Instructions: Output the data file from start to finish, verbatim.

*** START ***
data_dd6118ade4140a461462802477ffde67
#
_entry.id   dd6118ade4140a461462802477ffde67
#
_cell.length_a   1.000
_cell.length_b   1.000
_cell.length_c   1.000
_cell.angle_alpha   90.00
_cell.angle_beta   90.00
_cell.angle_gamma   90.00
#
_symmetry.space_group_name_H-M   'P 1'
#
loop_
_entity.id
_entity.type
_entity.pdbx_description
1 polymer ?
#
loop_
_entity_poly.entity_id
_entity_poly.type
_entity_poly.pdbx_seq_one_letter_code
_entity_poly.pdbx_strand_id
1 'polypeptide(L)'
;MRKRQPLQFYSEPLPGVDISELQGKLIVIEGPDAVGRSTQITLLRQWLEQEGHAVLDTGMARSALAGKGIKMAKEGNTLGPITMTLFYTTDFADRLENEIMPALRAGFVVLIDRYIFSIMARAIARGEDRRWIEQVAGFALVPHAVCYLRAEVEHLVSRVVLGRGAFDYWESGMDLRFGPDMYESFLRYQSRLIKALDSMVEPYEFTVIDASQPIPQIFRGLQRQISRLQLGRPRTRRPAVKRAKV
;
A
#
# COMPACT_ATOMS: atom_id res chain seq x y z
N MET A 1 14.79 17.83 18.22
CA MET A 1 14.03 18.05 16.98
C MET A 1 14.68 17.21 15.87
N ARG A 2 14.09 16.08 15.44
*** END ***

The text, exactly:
data_dd6118ade4140a461462802477ffde67
#
_entry.id   dd6118ade4140a461462802477ffde67
#
_cell.length_a   1.000
_cell.length_b   1.000
_cell.length_c   1.000
_cell.angle_alpha   90.00
_cell.angle_beta   90.00
_cell.angle_gamma   90.00
#
_symmetry.space_group_name_H-M   'P 1'
#
loop_
_entity.id
_entity.type
_entity.pdbx_description
1 polymer ?
#
loop_
_entity_poly.entity_id
_entity_poly.type
_entity_poly.pdbx_seq_one_letter_code
_entity_poly.pdbx_strand_id
1 'polypeptide(L)'
;MRKRQPLQFYSEPLPGVDISELQGKLIVIEGPDAVGRSTQITLLRQWLEQEGHAVLDTGMARSALAGKGIKMAKEGNTLGPITMTLFYTTDFADRLENEIMPALRAGFVVLIDRYIFSIMARAIARGEDRRWIEQVAGFALVPHAVCYLRAEVEHLVSRVVLGRGAFDYWESGMDLRFGPDMYESFLRYQSRLIKALDSMVEPYEFTVIDASQPIPQIFRGLQRQISRLQLGRPRTRRPAVKRAKV
;
A
#
# COMPACT_ATOMS: atom_id res chain seq x y z
N MET A 1 14.79 17.83 18.22
CA MET A 1 14.03 18.05 16.98
C MET A 1 14.68 17.21 15.87
N ARG A 2 14.09 16.08 15.44